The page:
Guggenheim. Helsinki, Finland
Art as Zeitgeist, as a reflection of the society and world we live in. The culture reflected in the first Guggenheim museum of the late 1940s is different from that of today. ABIBOO’s vision for the Guggenheim-Helsinki is to represent today’s reality, while retaining the soul of its sister museums.
Synthetic-inductive thinking offers a way to reflect reality from the bottom up. Our design takes this approach for the Guggenheim-Helsinki, while continuing the Organicism seen in the work of Wright and Gehry. However, in this case, growth occurs in a non-hierarchical order. Rather than providing a central atrium, the new museum grows non-directionally; each space has different characteristics, but holds similar importance. This fragmentation exists as a natural consequence of a synthetic-inductive process. Our design extends the theme of discontinuity from the interior spaces to the materiality of the façades, allowing it to define the relationships between spaces.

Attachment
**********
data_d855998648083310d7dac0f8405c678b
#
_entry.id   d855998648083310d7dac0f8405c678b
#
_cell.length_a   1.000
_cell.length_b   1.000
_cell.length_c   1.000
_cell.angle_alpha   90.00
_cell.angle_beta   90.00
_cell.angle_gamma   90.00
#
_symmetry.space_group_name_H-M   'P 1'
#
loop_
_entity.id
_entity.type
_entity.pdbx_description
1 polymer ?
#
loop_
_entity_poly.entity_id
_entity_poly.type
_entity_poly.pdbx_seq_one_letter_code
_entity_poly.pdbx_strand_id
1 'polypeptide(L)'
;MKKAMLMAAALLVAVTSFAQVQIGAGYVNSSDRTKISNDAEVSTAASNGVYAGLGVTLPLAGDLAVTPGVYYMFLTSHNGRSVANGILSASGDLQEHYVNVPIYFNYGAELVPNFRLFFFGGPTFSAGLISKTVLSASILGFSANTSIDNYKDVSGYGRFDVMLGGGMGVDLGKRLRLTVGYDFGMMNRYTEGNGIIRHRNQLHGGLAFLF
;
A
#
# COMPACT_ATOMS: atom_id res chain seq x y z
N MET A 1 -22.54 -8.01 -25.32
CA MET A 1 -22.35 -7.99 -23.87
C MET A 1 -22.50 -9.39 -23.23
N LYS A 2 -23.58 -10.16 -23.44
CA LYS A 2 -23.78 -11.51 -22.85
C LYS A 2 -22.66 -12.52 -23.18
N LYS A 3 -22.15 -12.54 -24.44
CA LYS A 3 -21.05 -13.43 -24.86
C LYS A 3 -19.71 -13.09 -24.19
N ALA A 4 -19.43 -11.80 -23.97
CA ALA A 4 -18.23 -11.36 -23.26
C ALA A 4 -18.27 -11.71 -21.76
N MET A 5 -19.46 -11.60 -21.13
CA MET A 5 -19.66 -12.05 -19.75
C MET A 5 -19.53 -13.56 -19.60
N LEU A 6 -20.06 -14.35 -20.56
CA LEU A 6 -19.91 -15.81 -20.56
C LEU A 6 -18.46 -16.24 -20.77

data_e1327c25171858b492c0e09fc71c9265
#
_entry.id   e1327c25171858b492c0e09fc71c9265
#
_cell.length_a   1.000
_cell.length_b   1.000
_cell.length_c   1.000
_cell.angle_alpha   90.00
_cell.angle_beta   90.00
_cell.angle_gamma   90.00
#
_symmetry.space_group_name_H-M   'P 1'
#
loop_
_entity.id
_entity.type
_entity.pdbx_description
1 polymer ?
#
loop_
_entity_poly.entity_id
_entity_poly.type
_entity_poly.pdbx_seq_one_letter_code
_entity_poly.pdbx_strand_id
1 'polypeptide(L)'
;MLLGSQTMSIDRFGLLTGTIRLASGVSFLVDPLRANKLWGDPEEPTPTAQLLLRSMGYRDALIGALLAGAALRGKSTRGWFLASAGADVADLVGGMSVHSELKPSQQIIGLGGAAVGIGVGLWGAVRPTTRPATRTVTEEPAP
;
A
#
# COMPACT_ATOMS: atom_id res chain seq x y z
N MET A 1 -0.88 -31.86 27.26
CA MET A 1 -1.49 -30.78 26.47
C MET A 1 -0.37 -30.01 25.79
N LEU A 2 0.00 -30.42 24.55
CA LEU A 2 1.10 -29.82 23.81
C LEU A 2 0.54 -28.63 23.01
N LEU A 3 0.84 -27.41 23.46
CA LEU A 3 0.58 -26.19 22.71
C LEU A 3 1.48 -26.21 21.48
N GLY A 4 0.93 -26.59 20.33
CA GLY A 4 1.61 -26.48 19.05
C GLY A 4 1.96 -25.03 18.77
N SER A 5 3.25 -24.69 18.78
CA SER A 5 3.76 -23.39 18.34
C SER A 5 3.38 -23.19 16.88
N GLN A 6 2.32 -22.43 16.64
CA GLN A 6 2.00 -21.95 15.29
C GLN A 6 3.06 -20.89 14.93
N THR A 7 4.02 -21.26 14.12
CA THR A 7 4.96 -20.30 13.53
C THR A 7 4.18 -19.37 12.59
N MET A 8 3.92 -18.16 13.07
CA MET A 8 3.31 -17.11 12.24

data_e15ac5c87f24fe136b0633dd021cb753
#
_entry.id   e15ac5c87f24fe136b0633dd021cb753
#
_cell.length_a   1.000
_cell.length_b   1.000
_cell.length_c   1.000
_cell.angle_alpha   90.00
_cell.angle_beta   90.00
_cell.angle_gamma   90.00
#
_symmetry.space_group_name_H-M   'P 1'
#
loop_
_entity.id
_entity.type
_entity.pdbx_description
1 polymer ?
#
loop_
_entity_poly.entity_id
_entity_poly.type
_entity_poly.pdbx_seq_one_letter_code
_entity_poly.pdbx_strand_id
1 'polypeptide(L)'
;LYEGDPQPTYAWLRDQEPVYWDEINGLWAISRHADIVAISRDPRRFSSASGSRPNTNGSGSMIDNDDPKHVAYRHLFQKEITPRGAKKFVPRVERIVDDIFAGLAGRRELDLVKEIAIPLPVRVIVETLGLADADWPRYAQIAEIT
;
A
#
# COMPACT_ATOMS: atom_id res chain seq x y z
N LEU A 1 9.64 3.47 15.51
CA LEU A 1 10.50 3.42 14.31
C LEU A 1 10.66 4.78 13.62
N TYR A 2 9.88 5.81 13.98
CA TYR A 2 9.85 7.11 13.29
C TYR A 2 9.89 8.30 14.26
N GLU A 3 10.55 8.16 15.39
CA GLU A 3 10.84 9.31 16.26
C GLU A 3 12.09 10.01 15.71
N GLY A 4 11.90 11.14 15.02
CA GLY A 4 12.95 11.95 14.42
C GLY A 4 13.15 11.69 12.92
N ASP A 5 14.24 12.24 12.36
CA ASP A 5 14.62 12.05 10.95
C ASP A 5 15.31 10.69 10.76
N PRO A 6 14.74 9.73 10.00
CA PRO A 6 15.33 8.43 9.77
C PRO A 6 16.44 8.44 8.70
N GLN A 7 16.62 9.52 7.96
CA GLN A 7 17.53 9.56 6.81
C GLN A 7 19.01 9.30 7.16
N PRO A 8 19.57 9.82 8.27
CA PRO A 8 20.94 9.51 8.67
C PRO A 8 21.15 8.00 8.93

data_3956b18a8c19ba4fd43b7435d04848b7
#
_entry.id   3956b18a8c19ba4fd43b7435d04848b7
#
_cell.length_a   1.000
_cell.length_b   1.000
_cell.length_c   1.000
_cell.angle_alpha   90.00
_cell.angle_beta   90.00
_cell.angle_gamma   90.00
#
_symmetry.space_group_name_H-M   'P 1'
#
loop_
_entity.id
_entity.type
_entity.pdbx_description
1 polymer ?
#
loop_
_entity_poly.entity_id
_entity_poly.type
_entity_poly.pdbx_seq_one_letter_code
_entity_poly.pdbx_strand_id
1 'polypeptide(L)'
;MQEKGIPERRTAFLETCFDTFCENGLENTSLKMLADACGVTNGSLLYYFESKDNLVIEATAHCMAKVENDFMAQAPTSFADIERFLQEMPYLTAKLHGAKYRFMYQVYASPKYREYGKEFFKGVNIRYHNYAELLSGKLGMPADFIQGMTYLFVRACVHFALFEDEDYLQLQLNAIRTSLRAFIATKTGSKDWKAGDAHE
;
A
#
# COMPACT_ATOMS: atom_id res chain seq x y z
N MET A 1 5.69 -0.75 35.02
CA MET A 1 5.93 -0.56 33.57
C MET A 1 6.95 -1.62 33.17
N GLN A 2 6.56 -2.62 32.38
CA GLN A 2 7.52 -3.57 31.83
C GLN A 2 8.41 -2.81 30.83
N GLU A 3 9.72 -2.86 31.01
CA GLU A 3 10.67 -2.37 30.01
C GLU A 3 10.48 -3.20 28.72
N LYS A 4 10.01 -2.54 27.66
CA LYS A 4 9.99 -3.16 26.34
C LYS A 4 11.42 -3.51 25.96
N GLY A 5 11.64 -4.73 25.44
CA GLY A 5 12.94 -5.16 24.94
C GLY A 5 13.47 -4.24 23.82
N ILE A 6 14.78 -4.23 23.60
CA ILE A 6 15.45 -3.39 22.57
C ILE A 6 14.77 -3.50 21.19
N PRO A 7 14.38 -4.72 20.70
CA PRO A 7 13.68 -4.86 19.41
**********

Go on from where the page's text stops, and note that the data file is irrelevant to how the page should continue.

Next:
The increasing barrage of inputs in our contemporary world, mainly visual in nature, has led to a greater and more urgent search for profound sensorial experiences, and for a deeper sense of community. Our design seeks to embrace this pursuit, in which Finnish culture has long been a leader.
The importance of materiality and nature, social responsibility, and non-hierarchical structures has been profoundly alive in Finland for centuries. As a consequence, the proposed Guggenheim draws inspiration from Finnish culture for the creation of each individual space, especially in regards to sensorial experiences and to the project’s relationship with the landscape and environment.